“Let’s Dance” by David Bowie

By Jacob Ackerman

Everyone knows David Bowie, or at least has some clue who he is. You may know Bowie as Jareth, the Goblin King, in the movie, “Labyrinth,” or for his appearance in “Zoolander,” or as a character on “Venture Bros.” But let’s get to know his music though his 1983 album, “Let’s Dance.”

The album opens with “Modern Love,” which is a jazzy song. The lyrics question whether love exists and, if love does, why hasn’t God sent him the love of his life? It describes the doubts that come into the back of someone’s mind when something doesn’t work out the way wanted it to. In the song, Bowie describes that he wishes could just find his perfect girl.

That leads into “China Girl,” made it to No.10 on U.S. charts in the 1984, according to Billboard.com. This song has a dance vibe with great vocals and sweet guitar and bass playing. David Bowie and Iggy Pop both have versions of this song; the riffs in Iggy Pop’s version are pretty solid with much more intensity, while Bowie’s is a more marketable dance-type song.

The song “Let’s Dance” follows. It captures the ’80s in video and sound. Just hearing the first ten seconds, you know you’re in for some classic ’80s magic. This is a song you can’t help but move to and feel the music.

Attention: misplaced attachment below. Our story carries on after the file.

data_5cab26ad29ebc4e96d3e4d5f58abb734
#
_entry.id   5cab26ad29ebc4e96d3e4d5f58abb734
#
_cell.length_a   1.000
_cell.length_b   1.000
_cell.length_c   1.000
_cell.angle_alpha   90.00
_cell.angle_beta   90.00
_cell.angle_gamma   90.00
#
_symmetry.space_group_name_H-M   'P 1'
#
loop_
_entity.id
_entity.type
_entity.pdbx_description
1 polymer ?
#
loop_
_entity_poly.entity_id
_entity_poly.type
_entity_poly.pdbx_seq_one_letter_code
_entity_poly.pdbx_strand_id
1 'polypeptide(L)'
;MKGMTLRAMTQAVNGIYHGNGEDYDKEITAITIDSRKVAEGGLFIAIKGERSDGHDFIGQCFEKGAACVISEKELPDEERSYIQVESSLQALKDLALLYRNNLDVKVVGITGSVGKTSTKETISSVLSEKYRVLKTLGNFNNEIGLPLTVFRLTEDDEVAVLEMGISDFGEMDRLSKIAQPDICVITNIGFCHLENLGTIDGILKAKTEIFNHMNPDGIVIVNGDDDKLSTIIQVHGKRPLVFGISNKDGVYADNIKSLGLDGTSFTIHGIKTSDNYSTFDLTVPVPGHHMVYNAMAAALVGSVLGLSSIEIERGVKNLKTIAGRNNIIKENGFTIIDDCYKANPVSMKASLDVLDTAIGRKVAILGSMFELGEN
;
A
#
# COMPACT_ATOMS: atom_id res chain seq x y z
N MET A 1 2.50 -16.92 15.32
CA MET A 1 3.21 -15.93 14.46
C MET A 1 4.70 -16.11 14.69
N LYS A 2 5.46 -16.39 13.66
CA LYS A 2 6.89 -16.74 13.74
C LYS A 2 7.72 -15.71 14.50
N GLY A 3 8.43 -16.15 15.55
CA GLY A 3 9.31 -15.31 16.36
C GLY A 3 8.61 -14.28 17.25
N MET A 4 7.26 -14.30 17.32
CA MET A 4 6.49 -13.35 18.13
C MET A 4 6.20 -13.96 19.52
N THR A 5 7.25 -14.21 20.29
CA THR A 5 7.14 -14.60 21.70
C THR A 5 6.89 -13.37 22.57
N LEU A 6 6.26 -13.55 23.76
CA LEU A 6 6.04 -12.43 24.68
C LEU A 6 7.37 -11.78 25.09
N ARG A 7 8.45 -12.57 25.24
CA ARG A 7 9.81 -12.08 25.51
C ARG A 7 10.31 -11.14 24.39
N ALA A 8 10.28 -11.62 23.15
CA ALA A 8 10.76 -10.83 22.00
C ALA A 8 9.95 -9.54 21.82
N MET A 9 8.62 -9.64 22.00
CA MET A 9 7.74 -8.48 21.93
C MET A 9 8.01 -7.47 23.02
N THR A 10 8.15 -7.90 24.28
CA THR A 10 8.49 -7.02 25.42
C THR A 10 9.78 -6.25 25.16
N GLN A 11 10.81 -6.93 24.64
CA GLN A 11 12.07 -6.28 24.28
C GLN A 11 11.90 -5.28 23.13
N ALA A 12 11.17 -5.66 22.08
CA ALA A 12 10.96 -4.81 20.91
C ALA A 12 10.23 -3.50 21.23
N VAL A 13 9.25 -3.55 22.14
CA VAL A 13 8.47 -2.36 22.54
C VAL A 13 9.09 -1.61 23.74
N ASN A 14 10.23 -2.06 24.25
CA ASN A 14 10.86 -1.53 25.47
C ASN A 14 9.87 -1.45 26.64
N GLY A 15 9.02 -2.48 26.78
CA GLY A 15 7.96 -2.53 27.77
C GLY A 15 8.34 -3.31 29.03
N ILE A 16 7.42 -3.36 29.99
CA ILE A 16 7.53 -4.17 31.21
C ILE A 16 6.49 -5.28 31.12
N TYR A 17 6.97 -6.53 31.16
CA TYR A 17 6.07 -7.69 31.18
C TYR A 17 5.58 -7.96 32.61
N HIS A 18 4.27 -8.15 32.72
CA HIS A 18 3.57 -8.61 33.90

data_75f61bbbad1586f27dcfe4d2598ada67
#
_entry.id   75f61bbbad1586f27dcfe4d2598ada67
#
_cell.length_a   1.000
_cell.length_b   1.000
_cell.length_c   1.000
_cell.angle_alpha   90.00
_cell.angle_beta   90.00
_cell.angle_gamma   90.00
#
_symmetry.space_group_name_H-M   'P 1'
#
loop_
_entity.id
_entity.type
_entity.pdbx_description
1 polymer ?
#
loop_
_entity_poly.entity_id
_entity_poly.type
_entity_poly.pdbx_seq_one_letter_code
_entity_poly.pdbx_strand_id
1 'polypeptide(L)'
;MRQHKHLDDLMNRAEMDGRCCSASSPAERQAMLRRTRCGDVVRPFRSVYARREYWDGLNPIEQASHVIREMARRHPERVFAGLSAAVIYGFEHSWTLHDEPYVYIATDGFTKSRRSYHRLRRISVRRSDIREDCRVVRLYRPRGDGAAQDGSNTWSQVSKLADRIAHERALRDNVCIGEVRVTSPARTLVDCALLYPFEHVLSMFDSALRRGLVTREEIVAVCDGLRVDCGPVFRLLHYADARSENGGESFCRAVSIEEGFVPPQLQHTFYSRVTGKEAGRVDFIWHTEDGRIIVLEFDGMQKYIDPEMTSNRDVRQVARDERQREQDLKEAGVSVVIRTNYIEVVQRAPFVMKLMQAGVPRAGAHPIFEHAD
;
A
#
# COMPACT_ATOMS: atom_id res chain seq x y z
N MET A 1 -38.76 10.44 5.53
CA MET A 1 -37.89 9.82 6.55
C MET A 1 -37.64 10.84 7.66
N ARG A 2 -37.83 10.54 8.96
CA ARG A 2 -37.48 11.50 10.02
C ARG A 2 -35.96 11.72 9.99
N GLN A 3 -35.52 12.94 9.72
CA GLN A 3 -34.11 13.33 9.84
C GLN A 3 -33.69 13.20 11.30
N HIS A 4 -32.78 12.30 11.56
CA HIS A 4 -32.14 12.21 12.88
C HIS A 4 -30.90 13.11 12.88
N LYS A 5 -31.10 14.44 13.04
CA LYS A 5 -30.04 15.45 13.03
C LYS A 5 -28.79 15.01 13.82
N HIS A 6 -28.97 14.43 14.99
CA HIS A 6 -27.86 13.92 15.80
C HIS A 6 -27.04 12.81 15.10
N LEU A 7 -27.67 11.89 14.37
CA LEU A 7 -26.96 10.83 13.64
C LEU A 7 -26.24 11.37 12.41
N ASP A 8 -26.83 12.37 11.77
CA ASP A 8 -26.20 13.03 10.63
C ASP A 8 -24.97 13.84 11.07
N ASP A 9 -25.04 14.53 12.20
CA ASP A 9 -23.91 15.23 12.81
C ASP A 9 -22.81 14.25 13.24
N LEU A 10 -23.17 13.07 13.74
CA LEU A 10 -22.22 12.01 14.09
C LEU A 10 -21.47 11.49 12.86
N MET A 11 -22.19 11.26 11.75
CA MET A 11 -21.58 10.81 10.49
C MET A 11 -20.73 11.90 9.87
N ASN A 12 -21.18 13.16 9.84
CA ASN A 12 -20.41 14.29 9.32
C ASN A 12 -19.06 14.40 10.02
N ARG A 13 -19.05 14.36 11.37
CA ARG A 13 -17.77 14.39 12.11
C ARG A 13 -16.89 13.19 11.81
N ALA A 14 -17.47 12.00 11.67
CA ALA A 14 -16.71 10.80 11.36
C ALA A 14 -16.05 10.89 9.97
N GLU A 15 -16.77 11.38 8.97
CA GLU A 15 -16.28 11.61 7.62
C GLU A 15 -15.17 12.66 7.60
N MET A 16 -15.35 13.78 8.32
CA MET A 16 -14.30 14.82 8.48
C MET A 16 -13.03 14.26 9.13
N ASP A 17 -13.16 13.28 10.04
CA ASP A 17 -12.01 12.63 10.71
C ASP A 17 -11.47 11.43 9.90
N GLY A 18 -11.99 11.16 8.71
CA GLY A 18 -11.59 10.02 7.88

Then comes “Without You.” This song pulls back into a melancholy atmosphere, describing the feeling of a love that keeps someone from losing all hope. This is true, as even the lyrics say that he is “ready to throw in his hand.”

Next is “Ricochet.” It has a weird vibe that doesn’t fl ow with the rest of the song, as its sentiment focused on how people find themselves in toxic, repeating cycles. According to bowiebible.com, Bowie had doubts about the song and said it didn’t feel right like when it was first made. This makes sense because, compared to the other songs on this album, this one had much more potential.

After “Ricochet,” is a cover of “Criminal World,” by Metro. Aft er listening to both versions, it’s clear that a cover can be better than the original. Bowie’s is better because of how the bassist and guitarist used riffs to highlight Bowie’s voice.

Then comes “Cat People (Putting Out Fire).” The song really kicks back into the ’80s dance vibe around two minutes in and has some old school synths in it.

To close off the album, there’s the funky, groovy “Shake it.” In “Shake it,” Bowie talks about how charisma is worth more than words. It describes how much power one can have simply by being confident and comfortable with oneself (or it is a really weird drug trip). For Bowie, it wouldn’t be far-fetched to say that the song’s meaning can go both those ways.

My top picks from this album are, easily: “Let’s Dance,” “China Girl,” and “Criminal World.”